Creating a Special Needs Trust

Special Needs Trusts, also known as SNTs, are created for the benefit of a disabled individual who is under age 65. You may create this type of trust using your own assets to fund the trust. When properly created, you may assist the beneficiary financially without disrupting the beneficiary’s government benefits. Whether you are a Fort Wayne area resident or live in another state, you will need the assistance of an attorney to create this unique document.

You should gather the following information about the disabled beneficiary prior to your meeting with a knowledgeable estate planning attorney:

Daily habits and specific needs.

Ability to handle money.

Need for adaptive equipment.

Medical diagnosis, including a physician’s report.

You should also consider the person you may designate as trustee, including that person’s successor or alternate. It will also be helpful to consider the names of individuals who will receive any funds remaining in the trust after the beneficiary’s death.

The terms of these trusts are complex and should be drafted carefully. To avoid disrupting the beneficiary’s government benefits, the trust should state that it is your intent to provide supplemental or extra care above the care the government provides. The trust must also state explicitly that it is not intended to provide basic support because providing basic support would most likely disqualify the beneficiary from receiving public aid. Since there are stringent government requirements, we do not recommend creating a SNT without the assistance of a qualified attorney.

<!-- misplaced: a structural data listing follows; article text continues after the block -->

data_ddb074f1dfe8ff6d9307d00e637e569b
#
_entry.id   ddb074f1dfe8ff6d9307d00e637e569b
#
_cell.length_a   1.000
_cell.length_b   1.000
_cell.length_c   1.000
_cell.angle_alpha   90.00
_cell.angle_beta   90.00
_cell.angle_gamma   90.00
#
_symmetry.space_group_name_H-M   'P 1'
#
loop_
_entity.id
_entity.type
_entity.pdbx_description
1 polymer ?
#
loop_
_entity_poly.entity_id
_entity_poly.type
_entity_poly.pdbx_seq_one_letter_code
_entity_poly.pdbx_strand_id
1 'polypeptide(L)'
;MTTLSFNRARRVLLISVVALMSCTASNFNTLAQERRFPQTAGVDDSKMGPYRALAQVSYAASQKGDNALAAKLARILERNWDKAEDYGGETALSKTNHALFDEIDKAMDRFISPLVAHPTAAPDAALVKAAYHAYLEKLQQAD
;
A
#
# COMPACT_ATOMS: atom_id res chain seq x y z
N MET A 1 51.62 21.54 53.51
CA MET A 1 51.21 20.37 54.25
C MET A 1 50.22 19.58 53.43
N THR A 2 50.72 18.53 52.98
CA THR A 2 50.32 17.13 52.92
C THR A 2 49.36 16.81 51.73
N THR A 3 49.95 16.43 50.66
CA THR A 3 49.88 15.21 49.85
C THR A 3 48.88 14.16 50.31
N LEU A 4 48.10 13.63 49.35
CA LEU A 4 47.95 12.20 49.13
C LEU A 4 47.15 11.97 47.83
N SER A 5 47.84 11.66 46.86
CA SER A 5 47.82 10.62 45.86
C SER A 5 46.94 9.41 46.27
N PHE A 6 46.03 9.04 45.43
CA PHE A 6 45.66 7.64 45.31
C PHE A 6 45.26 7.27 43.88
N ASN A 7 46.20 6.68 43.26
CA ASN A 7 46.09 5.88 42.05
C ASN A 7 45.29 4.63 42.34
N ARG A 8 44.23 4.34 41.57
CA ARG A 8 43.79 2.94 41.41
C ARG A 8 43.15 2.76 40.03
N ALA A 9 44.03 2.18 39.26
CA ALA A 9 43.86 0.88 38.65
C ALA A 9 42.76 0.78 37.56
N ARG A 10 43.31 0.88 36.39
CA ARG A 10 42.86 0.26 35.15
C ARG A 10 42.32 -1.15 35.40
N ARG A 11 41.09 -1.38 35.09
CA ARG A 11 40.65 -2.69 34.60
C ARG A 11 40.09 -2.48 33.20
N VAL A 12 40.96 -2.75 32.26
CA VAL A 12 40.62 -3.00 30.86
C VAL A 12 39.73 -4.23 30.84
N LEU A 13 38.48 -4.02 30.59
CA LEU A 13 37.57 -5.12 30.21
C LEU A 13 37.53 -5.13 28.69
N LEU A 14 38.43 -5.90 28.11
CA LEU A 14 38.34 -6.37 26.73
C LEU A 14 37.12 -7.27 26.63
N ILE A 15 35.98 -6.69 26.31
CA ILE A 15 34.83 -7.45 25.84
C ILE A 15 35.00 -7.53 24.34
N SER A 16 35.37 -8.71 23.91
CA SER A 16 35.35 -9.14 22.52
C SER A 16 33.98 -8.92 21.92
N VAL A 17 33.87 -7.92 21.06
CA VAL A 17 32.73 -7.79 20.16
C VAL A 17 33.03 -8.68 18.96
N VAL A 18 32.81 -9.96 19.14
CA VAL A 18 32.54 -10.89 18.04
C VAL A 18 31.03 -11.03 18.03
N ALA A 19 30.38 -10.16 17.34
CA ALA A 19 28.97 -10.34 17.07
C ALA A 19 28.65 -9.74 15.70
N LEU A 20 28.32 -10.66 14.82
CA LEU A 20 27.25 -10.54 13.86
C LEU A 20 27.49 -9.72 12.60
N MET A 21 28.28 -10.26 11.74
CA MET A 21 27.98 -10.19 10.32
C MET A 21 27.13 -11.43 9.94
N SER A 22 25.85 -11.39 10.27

Repayment obligations should also be discussed with your attorney. In some instances, the trust assets may be subject to Medicaid reimbursement rules after the beneficiary’s death. The repayment obligation occurs when the trust holds assets that originally belonged to the beneficiary and were transferred to the trust. Some examples of these type of assets are earnings from employment, savings, and personal injuries recoveries which are not directed by court order into the trust.

As long as you are working with an experienced attorney who has created Special Needs Trusts, you should be able to improve the beneficiary’s lifestyle by providing care, equipment, and even recreational opportunities that public aid does not cover. We are experienced and available to help you with some of the difficult decisions you may face when you create estate plans involving disabled individuals. For example, in addition to funding SNTs during your lifetime, you should consider passing an inheritance at your death to the SNT to continue the supplemental care for the disabled person if you predecease the disabled beneficiary. Other family members interested in leaving gifts to the disabled person should also be informed of the SNT so their gifts may be directed to the SNT protecting the government benefits your disabled beneficiary may be receiving.